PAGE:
finding a doctor

I’m in search of a doctor.  I also have the worst insurance in America. I called Dr. Hentek.  She accepted Atlantis insurance.  Dr. Hentek was in the neighborhood and she said she could see me right away.  These were three clues I should have picked up on before calling another doctor.

After waiting nearly 40 minutes, I was told to follow a woman in scrubs. She led me into an exam room and attempted to take my blood pressure four times.  By the fourth time I realized that she had never done this before and didn’t know how to read the pressure.  Having sensed my realization, she told me it was her first day and asked me if I knew what my blood pressure was.  I told her 110/70.  She recorded it in my permanent medical record.  She took no height or weight stats, for which I was grateful – but still. She left the room immediately after the blood pressure fiasco and told me the doctor would be right in.

All I could think about was how I was going to tell the doctor that there was no way that woman would be taking blood from me. As I was practicing the most polite way communicate my concern to the doctor, the nurse opened the door to tell me that they needed to see me at the front desk. As I approached the desk I heard the receptionist telling my insurance company on the phone that I had elected to change my primary care physician & handed the phone to me. The insurance rep asked me to verify. I told her that when I signed up with Atlantis they assigned a doctor to me because I did not have one that I went to regularly and explained that really, the primary physician on my card meant absolutely nothing and I could go to any network doctor. I wondered why I was being forced by Dr. Hentek’s receptionist to change the primary physician. Were they on some sort of commission? I was a bit surprised at the boldness of Hentek’s staff, but reluctantly agreed to change my primary care physician’s name on my insurance card. The receptionist took the phone back and immediately directed me back to the exam room.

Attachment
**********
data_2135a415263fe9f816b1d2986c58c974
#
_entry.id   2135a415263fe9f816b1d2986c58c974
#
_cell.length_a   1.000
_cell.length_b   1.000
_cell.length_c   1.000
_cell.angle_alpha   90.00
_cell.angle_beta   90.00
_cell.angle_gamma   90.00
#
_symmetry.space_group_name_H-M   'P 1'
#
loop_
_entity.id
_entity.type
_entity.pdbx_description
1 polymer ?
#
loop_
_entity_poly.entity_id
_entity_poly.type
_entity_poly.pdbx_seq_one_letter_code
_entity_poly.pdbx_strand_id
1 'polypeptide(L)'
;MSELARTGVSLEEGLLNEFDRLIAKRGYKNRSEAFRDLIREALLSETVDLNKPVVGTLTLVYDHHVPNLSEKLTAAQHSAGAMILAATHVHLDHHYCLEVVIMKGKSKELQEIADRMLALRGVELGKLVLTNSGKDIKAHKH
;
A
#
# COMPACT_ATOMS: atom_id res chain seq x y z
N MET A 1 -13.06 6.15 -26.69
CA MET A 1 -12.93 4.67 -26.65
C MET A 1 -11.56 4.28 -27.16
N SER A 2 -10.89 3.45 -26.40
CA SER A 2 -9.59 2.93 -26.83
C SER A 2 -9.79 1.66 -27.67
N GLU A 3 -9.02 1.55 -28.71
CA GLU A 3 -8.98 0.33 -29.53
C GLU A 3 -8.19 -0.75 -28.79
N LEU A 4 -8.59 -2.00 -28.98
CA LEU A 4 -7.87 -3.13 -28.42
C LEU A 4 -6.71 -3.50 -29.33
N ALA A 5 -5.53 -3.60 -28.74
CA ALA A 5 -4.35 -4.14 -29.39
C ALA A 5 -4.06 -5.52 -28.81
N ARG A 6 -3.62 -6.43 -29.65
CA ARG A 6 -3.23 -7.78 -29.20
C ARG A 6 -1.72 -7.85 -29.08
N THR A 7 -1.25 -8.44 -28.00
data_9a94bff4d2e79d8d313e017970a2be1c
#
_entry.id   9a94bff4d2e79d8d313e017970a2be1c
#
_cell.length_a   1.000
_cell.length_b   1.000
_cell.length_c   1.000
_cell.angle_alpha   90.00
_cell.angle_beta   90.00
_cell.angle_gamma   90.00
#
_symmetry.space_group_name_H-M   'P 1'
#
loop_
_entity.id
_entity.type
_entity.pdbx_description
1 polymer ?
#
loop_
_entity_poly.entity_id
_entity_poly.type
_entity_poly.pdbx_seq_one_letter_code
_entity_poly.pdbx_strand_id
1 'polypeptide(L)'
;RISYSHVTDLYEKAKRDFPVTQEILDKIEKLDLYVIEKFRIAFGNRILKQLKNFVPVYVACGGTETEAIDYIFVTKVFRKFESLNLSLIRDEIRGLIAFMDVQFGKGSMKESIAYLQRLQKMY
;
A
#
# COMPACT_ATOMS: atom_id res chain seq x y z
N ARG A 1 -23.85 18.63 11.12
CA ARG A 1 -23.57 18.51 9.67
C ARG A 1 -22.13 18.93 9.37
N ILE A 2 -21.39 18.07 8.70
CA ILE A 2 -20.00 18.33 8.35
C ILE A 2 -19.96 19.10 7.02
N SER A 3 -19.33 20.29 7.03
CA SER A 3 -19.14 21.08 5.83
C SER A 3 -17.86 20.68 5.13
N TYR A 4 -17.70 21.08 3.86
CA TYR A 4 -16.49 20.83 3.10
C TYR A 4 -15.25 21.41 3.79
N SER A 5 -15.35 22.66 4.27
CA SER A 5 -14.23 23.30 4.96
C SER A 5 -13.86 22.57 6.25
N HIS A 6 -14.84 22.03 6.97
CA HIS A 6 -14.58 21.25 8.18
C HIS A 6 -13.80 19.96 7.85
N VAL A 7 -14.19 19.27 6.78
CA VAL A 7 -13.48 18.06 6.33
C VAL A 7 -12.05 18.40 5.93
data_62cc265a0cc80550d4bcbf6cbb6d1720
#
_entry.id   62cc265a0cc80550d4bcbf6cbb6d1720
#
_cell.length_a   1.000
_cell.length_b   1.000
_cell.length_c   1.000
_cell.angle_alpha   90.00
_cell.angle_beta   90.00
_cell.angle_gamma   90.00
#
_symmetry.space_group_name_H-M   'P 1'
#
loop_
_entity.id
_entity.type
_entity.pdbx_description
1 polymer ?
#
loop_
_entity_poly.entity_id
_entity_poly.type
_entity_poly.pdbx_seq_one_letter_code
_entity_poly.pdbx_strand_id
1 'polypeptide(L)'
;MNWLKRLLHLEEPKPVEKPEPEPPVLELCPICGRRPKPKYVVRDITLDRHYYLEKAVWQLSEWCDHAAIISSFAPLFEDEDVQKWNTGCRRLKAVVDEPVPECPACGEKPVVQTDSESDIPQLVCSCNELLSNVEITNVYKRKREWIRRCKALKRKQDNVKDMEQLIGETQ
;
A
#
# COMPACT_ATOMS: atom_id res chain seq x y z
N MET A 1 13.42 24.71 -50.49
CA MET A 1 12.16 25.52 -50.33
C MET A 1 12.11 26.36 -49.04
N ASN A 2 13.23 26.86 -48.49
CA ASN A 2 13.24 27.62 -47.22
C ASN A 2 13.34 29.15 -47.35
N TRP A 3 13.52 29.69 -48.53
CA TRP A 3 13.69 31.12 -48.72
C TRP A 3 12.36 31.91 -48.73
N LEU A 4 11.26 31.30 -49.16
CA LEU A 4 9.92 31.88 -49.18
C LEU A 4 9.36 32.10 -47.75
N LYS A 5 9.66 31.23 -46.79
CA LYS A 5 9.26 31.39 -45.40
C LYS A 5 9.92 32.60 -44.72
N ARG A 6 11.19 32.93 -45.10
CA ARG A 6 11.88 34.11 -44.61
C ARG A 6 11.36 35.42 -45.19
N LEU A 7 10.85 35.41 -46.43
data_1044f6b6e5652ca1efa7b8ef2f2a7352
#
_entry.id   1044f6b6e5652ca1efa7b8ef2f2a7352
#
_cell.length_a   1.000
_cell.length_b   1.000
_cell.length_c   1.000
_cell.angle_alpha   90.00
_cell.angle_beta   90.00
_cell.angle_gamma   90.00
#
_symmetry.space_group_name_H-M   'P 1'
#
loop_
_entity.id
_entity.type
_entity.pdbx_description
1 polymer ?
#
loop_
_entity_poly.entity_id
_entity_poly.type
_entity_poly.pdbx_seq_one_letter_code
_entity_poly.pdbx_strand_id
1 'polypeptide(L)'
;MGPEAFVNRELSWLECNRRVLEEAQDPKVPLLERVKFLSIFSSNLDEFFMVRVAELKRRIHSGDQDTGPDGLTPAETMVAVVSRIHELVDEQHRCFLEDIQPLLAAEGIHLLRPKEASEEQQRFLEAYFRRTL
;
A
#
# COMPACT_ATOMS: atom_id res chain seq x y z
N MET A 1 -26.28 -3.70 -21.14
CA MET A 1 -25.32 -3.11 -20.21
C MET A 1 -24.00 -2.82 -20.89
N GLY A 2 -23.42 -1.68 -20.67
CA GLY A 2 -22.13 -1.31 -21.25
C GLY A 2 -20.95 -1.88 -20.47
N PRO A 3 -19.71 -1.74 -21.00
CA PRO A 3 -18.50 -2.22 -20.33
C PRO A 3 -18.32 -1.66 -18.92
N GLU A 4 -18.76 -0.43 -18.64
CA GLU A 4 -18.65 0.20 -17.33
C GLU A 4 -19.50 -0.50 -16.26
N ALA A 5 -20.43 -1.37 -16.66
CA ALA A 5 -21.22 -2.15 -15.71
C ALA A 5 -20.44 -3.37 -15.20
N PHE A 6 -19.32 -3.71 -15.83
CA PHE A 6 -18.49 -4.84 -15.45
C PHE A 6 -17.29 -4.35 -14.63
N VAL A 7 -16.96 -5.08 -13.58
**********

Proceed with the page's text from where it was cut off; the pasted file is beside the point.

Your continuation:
When I arrived at the room, it was taken. I opened the door to the room and was surprised to see a woman sitting there in her cotton jonny.  She was no doubt surprised too.  I shut the door and walked back to reception to let them know there was another patient in my room. The three girls at reception all seemed quite annoyed, looking at each other for several seconds too long while silently asking which one would have to get up out of her chair and help me. After the decision was apparently made, the loser escorted me to a new room, told me to have a seat and shut the door. I was sure that I had missed my place in line and that they wouldn’t remember I was in there until closing.  Eventually the door opened and a slovenly woman in scrubs entered. I prayed she was not there to take my blood or touch me in any way. As it turns out she wasn’t. She was there to collect money from me. She told me the doctor would be in after I paid her for the visit. She wanted me to give her cash. She went on to explain that office procedure was for the cash to be clipped to the patient’s chart prior to giving the chart to the doctor for review.   After I found the strength to close my mouth, I explained to the woman that I would pay for the service after I received the service. This seemed confusing to her. She left the room and closed the door behind her. About two minutes later another woman entered with the same request. Again I explained to this woman that I would pay for the service after I received the service. She proceeded to argue with me and demanded payment.  She went on to tell me that that is how it is done in New York.  I could hardly believe that I found myself explaining to her that in over 40 years of going to doctors, I have never been asked to pay prior to seeing the doctor. She began to raise her voice and once again demanded my cash.

I walked out.

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